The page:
Al-Ghazali (1058–1111)

Abū Ḥāmid al-Ghazzālī , best known as Al-Ghazali. was born in 1058 in Tous, Iran. He was a significant Muslim scholar and jurist who became a key figure in Islamic philosophy.

His notable work, “The Incoherence of the Philosophers,” critiqued the ideas of Greek-influenced philosophers. He arguied that some of their views contradicted Islamic teachings. This work profoundly impacted Islamic philosophy, sparking discussions on the interplay between reason and revelation.

Al-Ghazali’s philosophical explorations prompted a personal spiritual transformation, documented in his autobiography, “Deliverance from Error.” Known as the “Proof of Islam,” Al-Ghazali’s influence extended to theology, mysticism, and jurisprudence.

He is best known for his confrontation with the philosophers and the publication of his spiritual masterpiece “Iḥyā’ ‘Ulūm al-Dīn’”, the “Revival of the Religious Sciences.” His integration of Sufi mysticism with orthodox Islam contributed to a more balanced religious approach. Al-Ghazali’s controversial theological ethics is underpinned by the golden rule “do unto others as you would have them do unto you”) , which he often uses as a summarising principle of moral guidance in a variety of contexts.

Al-Ghazali was one of the first Muslim jurists who introduced the consideration of a “public benefit” (maslahah) into Islamic jurisprudence. In addition to developing clear guidance of how to gain redemption in the afterlife, religious law (Sharî’ah) also aims at creating an environment that allows each individual wellbeing and the pursuit of a virtuous and pious lifestyle. Al-Ghazali argues that when God revealed divine law (Sharî’ah) He did so with the purpose (maqsid) of advancing human benefits in this world and the next. Al-Ghazali identifies five essential components for wellbeing in this world: religion, life, intellect, offspring, and property. Whatever protects these “five necessities” (al-daruriyyat al-khamsa) is considered public benefit (maslahah) and should be advanced, while whatever harms them should be avoided. The jurisprudent (fiqh) should aim at safeguarding these five necessities in his legal judgments. In recommending this, al-Ghazali practically implies that a “maslaha mursala,” a public benefit that is not mentioned in the revealed text, is considered a valid source of legislation (Opwis 2007 and 2010, 65–88)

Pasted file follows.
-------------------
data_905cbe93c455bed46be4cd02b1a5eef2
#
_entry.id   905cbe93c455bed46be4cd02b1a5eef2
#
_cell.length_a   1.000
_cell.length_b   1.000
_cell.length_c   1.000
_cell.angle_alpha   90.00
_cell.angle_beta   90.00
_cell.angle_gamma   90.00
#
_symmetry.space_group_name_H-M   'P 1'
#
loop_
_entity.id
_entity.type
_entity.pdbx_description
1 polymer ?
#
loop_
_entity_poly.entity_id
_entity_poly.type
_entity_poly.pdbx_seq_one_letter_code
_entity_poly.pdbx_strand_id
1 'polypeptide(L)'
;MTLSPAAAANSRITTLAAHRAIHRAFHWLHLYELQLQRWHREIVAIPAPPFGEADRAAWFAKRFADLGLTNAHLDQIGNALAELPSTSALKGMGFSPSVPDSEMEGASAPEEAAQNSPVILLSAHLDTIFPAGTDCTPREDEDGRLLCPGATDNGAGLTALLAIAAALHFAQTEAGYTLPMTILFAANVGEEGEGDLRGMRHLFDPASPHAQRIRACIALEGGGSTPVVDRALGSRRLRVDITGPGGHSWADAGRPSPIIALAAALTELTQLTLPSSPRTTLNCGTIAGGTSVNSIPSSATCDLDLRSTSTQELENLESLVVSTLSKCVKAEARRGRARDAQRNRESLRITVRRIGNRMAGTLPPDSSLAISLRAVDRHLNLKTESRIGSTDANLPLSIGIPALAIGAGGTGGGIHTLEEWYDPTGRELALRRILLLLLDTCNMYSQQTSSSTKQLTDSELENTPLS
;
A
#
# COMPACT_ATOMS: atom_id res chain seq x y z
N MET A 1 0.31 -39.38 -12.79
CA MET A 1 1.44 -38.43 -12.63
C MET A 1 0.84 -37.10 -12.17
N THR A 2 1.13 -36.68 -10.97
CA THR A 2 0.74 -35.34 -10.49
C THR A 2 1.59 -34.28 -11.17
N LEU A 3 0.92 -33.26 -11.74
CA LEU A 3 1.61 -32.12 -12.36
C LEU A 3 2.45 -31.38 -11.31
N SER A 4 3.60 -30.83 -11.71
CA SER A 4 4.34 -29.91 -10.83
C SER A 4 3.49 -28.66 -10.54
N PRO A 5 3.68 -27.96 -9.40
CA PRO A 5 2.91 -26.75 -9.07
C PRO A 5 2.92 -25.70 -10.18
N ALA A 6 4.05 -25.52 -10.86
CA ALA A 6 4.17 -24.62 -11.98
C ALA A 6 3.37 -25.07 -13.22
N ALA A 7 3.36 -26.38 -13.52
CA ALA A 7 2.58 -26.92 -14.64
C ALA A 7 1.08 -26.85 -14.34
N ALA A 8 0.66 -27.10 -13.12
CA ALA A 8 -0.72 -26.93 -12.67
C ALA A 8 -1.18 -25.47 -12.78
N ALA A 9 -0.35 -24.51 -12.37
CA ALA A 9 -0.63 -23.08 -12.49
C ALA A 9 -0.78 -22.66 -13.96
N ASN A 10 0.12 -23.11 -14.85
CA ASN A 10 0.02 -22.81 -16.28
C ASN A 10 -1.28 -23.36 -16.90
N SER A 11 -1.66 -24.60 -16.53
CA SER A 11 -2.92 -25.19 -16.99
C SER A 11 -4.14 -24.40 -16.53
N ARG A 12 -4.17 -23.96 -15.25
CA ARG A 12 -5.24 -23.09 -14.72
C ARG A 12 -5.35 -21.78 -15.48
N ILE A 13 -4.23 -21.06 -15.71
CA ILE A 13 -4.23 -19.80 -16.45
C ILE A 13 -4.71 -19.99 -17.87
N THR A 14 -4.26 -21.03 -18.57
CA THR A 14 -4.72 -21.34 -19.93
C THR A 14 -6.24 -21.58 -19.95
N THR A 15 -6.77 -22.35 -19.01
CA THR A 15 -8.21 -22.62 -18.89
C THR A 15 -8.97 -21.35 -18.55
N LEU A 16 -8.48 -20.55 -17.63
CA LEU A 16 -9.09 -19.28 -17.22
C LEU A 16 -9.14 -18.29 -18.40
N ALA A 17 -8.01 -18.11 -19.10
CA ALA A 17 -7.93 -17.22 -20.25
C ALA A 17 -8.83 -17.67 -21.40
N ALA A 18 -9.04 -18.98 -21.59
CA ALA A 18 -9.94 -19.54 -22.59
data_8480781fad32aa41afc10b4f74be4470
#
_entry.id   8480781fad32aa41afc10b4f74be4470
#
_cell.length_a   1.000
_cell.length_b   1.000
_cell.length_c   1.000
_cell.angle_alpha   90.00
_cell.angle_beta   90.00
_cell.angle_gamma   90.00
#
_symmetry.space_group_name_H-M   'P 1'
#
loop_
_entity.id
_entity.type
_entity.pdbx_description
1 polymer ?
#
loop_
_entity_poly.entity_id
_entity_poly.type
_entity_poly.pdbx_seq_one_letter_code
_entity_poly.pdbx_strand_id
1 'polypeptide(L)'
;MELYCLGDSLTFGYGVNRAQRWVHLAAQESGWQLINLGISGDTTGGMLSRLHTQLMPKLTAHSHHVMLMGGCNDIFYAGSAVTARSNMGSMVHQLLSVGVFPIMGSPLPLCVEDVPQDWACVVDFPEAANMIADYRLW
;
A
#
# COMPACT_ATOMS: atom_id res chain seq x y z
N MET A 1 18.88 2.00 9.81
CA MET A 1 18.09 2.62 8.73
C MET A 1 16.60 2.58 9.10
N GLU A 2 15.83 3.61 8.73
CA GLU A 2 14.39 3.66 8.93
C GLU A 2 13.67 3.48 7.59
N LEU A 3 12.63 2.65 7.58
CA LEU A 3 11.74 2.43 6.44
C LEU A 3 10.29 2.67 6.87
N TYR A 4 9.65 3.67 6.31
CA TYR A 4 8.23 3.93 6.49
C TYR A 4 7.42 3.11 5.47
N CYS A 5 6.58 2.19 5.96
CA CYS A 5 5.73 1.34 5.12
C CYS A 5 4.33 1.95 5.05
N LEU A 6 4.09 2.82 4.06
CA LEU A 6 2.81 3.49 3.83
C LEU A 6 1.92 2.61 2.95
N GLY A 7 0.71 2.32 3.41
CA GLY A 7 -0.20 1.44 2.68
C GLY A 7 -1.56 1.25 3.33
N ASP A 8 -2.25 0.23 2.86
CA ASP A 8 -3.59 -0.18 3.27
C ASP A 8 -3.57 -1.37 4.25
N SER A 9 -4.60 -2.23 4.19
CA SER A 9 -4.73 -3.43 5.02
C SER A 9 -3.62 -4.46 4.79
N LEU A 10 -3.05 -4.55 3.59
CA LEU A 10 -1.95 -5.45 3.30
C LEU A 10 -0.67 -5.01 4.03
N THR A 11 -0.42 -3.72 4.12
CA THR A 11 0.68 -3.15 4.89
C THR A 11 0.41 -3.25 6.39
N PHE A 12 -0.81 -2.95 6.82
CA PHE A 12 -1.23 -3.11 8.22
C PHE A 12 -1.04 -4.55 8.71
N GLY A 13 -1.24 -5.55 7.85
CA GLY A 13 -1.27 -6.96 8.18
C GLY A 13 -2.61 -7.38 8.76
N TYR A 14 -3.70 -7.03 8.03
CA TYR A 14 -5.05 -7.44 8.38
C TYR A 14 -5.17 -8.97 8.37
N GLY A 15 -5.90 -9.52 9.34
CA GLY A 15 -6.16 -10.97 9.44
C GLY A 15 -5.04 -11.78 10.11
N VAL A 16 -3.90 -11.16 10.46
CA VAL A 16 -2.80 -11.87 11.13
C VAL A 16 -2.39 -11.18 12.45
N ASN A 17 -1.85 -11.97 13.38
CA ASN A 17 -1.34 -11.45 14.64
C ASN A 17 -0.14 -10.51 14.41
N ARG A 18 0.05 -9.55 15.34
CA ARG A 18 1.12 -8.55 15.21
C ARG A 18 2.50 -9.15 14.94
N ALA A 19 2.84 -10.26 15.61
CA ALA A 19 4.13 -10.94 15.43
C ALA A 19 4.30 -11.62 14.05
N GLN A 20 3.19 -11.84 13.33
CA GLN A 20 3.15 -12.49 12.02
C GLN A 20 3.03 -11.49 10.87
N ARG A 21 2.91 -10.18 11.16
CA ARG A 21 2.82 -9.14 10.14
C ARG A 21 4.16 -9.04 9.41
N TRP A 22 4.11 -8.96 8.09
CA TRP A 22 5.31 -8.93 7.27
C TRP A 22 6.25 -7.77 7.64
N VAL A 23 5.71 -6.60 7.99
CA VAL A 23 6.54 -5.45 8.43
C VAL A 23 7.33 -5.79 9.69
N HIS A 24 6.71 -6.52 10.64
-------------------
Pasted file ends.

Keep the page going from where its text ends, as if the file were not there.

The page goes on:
Source: Best – Islamic Scholars in History: Stanford Encyclopedia of Philosophy

Further reading: Al-Ghazali and the Golden Rule: Ethics of Reciprocity in the Works of a Muslim Sage